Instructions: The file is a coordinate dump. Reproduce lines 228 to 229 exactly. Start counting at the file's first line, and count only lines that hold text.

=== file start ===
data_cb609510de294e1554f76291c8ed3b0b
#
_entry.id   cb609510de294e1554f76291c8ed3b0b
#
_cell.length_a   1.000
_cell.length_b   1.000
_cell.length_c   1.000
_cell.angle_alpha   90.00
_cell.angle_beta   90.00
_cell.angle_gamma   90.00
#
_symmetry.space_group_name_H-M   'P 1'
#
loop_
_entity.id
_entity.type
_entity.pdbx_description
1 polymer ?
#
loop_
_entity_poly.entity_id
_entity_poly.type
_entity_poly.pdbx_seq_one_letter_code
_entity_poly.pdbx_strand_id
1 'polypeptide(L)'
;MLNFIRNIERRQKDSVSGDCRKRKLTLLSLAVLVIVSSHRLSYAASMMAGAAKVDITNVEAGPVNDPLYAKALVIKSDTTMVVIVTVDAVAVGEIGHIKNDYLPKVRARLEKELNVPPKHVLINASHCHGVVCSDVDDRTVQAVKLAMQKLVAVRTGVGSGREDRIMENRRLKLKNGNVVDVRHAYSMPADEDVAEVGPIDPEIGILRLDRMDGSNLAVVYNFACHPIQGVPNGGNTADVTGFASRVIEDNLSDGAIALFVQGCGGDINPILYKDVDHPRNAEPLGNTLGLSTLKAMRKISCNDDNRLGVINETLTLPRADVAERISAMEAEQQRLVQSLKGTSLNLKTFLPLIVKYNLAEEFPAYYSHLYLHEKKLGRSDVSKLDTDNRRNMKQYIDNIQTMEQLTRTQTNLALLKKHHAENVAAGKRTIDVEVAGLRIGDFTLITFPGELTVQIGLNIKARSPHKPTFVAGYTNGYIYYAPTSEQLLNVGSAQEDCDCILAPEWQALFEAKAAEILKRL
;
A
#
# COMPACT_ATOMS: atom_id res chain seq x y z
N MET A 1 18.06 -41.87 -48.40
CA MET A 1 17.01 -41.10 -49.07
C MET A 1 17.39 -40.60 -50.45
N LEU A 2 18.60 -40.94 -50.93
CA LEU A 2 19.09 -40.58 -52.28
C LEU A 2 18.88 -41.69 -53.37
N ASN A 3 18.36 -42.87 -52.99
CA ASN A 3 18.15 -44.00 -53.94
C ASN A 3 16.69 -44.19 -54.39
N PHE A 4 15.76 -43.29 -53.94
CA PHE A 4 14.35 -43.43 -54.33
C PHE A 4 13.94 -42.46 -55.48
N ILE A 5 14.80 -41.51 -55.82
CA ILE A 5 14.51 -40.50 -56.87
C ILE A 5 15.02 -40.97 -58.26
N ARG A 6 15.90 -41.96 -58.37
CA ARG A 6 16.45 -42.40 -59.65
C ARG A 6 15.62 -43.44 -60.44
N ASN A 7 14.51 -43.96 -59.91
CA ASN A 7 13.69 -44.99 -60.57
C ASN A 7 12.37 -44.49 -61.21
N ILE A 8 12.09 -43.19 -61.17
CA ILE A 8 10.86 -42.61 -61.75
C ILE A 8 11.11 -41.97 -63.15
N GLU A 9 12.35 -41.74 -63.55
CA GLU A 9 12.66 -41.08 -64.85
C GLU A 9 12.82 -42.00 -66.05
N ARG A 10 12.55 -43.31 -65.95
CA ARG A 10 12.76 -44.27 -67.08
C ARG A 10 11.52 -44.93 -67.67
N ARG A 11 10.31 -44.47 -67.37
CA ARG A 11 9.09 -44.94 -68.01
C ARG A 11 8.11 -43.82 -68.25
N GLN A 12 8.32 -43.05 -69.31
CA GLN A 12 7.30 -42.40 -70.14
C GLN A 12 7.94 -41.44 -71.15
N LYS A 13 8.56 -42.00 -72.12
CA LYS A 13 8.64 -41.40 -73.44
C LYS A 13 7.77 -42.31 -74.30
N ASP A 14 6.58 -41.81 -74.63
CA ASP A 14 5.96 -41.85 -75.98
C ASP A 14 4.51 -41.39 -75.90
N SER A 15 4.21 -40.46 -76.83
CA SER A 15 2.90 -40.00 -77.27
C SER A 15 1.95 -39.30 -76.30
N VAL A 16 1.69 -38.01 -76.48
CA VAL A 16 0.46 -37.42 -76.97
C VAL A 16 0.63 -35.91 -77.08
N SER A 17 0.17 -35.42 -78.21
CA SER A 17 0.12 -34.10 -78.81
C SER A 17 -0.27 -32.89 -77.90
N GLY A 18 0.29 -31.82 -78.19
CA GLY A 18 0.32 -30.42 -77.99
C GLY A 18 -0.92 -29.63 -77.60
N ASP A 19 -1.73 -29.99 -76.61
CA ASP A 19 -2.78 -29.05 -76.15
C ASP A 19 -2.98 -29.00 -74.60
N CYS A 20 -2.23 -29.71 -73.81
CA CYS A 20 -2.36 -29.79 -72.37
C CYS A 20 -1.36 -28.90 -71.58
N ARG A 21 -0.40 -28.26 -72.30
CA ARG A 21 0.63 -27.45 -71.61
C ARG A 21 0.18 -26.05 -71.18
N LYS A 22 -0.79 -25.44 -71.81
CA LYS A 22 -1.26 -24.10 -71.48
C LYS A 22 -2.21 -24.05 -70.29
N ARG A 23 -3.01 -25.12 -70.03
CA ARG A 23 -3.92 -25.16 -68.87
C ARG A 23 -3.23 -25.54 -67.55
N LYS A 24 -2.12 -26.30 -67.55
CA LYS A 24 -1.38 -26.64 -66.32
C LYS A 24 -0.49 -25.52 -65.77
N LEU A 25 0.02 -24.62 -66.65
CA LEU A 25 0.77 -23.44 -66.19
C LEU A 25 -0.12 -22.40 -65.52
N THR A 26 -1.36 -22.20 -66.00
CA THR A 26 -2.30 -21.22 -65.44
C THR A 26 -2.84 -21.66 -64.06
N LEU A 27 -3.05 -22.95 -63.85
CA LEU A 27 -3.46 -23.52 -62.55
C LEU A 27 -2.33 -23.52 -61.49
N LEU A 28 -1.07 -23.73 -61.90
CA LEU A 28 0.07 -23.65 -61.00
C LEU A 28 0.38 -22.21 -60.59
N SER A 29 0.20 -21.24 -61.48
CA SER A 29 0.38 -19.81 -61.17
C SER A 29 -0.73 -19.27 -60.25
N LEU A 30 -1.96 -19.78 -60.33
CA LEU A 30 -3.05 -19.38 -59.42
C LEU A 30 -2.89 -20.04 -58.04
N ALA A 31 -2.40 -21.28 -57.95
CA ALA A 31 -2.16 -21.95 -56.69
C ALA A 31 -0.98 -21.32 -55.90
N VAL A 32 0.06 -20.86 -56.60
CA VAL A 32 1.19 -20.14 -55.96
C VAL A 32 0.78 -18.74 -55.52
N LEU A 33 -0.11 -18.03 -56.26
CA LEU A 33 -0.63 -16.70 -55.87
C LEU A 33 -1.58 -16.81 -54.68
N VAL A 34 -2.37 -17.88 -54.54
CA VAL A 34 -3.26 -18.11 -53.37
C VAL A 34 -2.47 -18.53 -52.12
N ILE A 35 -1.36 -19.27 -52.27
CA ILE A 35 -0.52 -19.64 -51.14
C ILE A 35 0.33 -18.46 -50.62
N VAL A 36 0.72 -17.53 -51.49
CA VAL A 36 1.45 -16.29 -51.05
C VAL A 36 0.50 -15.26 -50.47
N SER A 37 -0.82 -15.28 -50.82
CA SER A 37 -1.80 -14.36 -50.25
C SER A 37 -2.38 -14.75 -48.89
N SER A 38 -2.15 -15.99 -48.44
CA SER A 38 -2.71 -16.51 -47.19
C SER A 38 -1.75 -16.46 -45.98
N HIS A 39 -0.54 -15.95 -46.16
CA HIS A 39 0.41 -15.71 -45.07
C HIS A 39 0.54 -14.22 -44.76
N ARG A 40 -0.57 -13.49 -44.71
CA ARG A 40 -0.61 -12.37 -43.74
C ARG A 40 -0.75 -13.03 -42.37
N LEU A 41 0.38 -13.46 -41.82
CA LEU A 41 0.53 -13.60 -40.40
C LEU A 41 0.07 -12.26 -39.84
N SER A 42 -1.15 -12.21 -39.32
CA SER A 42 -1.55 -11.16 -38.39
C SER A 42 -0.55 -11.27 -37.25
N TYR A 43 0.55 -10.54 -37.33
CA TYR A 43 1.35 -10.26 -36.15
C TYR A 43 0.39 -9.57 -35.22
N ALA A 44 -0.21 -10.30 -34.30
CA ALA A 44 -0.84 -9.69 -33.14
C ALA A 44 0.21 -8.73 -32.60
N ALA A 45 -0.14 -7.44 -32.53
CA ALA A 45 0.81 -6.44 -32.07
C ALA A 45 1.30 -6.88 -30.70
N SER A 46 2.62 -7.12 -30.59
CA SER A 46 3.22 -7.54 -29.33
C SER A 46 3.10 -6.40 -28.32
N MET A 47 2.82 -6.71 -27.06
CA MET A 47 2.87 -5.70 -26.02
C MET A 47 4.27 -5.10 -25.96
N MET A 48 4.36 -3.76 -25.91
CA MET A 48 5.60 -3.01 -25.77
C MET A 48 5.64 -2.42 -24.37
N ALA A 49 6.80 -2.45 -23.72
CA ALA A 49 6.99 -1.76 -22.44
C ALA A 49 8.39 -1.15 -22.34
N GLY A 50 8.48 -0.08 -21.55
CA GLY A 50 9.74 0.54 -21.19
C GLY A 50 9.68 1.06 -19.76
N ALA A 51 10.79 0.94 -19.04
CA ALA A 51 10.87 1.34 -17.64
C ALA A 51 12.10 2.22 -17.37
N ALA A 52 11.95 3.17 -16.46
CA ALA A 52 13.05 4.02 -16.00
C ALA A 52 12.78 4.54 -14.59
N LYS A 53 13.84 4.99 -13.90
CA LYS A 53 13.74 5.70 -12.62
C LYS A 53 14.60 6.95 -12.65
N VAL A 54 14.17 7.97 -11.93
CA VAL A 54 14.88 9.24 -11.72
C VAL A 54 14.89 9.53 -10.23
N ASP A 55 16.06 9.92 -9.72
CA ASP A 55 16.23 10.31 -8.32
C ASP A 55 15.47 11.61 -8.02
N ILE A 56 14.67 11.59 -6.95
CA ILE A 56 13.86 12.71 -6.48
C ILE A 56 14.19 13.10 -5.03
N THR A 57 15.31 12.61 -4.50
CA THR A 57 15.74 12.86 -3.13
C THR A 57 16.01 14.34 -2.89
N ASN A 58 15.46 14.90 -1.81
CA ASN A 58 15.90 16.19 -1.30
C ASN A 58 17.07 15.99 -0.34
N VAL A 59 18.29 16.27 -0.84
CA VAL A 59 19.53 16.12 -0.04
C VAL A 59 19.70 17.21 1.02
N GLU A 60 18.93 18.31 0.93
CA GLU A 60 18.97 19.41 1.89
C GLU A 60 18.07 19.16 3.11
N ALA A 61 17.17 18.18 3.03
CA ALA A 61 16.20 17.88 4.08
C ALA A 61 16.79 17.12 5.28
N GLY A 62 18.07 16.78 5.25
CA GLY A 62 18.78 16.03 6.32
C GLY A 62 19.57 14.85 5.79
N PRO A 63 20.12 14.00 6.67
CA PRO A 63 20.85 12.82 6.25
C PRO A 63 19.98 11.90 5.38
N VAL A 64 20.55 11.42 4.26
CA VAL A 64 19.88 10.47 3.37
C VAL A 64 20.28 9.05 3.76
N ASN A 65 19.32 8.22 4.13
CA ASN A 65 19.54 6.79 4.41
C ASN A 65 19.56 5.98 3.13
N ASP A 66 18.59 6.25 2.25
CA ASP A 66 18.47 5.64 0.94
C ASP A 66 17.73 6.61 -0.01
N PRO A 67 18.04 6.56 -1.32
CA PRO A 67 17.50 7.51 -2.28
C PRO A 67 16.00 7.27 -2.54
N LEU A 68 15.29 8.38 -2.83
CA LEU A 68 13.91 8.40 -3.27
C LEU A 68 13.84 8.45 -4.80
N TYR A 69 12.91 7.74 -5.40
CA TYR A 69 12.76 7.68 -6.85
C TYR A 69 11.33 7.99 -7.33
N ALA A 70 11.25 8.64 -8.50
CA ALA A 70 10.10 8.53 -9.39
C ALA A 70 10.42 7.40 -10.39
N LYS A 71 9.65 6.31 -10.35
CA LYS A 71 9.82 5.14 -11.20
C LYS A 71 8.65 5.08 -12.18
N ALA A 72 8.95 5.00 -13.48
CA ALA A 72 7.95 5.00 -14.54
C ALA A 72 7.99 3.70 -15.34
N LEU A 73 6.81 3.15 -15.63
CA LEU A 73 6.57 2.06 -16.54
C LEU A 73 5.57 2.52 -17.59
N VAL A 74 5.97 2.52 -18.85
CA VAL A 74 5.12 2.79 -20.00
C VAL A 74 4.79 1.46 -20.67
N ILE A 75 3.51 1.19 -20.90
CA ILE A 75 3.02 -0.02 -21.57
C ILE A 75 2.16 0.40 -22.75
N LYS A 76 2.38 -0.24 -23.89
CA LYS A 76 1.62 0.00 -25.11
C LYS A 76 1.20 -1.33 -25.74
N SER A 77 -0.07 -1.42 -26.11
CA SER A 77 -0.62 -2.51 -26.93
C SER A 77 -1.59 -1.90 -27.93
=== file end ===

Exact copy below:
C ASP A 66 17.73 6.61 -0.01
N PRO A 67 18.04 6.56 -1.32